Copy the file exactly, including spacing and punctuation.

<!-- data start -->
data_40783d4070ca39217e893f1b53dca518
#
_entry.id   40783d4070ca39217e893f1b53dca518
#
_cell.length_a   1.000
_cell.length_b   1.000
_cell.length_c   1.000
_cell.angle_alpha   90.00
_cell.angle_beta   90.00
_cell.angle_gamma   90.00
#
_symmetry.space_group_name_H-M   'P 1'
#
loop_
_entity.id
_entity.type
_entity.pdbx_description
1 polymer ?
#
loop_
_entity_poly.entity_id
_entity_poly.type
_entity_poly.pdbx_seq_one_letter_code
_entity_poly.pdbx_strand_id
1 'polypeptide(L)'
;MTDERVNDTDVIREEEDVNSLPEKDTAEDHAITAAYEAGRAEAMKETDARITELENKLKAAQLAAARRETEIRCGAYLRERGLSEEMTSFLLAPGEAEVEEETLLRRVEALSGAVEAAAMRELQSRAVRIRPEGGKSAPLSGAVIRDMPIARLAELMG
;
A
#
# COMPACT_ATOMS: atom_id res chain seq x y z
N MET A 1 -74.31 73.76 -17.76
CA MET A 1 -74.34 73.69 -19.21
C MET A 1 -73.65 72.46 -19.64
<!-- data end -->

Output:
data_40783d4070ca39217e893f1b53dca518
#
_entry.id   40783d4070ca39217e893f1b53dca518
#
_cell.length_a   1.000
_cell.length_b   1.000
_cell.length_c   1.000
_cell.angle_alpha   90.00
_cell.angle_beta   90.00
_cell.angle_gamma   90.00
#
_symmetry.space_group_name_H-M   'P 1'
#
loop_
_entity.id
_entity.type
_entity.pdbx_description
1 polymer ?
#
loop_
_entity_poly.entity_id
_entity_poly.type
_entity_poly.pdbx_seq_one_letter_code
_entity_poly.pdbx_strand_id
1 'polypeptide(L)'
;MTDERVNDTDVIREEEDVNSLPEKDTAEDHAITAAYEAGRAEAMKETDARITELENKLKAAQLAAARRETEIRCGAYLRERGLSEEMTSFLLAPGEAEVEEETLLRRVEALSGAVEAAAMRELQSRAVRIRPEGGKSAPLSGAVIRDMPIARLAELMG
;
A
#
# COMPACT_ATOMS: atom_id res chain seq x y z
N MET A 1 -74.31 73.76 -17.76
CA MET A 1 -74.34 73.69 -19.21
C MET A 1 -73.65 72.46 -19.64